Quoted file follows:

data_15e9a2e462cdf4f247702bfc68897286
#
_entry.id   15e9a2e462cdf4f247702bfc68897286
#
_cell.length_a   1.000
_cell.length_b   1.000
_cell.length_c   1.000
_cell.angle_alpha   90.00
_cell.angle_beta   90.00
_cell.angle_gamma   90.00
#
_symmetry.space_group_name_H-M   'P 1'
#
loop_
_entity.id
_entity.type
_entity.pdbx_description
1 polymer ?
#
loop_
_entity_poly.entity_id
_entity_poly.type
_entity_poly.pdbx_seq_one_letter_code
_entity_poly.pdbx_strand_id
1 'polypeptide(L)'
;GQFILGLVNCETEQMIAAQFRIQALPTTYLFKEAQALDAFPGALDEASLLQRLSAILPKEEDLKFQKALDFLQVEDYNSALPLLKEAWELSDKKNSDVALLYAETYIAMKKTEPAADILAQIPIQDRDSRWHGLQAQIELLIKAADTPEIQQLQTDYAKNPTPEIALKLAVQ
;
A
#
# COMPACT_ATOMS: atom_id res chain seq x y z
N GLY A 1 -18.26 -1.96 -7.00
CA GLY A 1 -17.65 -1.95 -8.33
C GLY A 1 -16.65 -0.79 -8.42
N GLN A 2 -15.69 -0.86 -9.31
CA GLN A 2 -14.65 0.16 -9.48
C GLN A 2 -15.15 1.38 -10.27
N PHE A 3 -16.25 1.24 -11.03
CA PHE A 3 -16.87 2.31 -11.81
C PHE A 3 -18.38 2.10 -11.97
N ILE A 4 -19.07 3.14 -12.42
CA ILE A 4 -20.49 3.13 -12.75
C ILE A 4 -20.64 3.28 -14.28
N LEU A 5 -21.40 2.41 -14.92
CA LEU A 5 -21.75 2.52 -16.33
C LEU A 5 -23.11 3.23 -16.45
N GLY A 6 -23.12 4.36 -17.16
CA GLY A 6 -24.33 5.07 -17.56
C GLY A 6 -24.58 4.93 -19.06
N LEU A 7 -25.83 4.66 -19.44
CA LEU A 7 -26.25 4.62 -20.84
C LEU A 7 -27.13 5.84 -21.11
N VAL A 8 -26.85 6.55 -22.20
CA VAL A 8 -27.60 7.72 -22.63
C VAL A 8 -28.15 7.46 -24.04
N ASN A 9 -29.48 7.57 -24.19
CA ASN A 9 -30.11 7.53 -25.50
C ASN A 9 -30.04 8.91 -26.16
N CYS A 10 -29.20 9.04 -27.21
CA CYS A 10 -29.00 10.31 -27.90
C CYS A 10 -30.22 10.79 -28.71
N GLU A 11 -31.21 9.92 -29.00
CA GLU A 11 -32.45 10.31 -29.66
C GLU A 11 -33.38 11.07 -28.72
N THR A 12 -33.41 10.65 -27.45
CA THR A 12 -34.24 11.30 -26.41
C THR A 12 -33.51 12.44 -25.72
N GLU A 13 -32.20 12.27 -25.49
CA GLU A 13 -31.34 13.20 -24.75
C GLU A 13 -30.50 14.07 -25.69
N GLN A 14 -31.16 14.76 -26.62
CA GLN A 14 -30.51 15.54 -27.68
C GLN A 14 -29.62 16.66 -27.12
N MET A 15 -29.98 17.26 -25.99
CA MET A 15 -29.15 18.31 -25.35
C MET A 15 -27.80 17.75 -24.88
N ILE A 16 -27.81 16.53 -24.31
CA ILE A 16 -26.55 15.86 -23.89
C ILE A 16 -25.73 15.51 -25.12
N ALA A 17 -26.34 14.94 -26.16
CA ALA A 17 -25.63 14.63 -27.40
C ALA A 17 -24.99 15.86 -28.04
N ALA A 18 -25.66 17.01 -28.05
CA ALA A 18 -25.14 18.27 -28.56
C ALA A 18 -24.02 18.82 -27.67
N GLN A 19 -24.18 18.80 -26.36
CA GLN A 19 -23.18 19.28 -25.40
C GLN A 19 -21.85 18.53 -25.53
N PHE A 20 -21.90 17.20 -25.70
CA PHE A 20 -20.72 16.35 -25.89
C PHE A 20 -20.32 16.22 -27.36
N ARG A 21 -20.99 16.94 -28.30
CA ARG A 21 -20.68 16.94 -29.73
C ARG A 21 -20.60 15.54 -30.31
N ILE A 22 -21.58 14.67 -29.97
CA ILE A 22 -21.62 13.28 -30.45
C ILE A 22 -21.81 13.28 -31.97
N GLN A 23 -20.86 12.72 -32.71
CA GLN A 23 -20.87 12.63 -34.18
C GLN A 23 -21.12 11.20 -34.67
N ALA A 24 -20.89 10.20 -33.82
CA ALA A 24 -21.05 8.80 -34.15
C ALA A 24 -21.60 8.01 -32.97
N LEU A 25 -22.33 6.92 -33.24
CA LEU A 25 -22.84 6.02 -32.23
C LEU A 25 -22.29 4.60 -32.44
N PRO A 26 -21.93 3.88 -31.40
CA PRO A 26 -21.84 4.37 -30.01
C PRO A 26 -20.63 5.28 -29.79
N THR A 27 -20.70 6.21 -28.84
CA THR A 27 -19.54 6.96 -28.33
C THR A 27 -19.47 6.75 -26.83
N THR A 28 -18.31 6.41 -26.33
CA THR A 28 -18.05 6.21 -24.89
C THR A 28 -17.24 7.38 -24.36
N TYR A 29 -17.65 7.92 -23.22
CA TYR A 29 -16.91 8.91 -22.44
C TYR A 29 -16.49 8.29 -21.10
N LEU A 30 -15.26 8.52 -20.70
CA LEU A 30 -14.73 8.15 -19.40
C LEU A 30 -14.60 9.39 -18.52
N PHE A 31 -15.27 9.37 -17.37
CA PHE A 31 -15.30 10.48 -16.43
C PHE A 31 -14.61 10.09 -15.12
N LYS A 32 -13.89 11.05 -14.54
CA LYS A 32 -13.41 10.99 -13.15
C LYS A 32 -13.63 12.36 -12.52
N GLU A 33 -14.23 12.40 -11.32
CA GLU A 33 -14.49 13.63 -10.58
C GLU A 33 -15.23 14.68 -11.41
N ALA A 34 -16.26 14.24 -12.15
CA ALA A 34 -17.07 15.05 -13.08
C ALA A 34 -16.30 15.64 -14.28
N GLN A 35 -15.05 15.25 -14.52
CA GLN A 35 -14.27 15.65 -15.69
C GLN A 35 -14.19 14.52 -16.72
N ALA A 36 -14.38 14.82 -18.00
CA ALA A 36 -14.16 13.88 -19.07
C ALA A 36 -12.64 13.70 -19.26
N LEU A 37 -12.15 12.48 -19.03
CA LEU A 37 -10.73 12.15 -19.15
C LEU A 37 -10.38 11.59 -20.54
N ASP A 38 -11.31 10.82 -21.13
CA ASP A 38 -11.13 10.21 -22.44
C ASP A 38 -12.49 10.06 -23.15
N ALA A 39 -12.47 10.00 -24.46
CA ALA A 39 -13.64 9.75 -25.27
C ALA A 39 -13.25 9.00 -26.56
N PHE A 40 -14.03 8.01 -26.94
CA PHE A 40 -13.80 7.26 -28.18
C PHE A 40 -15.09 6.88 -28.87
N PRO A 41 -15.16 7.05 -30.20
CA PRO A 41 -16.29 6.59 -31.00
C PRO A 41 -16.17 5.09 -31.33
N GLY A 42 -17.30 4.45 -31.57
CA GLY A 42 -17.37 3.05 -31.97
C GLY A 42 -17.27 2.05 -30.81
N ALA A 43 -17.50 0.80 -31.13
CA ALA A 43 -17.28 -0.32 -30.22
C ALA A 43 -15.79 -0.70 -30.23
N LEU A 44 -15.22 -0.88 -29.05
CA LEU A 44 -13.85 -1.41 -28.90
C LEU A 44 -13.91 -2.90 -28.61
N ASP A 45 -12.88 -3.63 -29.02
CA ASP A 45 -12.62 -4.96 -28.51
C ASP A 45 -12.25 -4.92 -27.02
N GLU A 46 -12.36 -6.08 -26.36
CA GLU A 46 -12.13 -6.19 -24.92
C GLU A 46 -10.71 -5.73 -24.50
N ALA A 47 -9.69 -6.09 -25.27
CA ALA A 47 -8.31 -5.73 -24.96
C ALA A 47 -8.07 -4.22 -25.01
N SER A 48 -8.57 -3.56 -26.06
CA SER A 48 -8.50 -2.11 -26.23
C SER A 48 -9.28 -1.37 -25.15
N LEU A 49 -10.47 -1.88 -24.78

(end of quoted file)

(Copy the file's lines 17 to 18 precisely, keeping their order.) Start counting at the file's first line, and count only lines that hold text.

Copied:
_entity.pdbx_description
1 polymer ?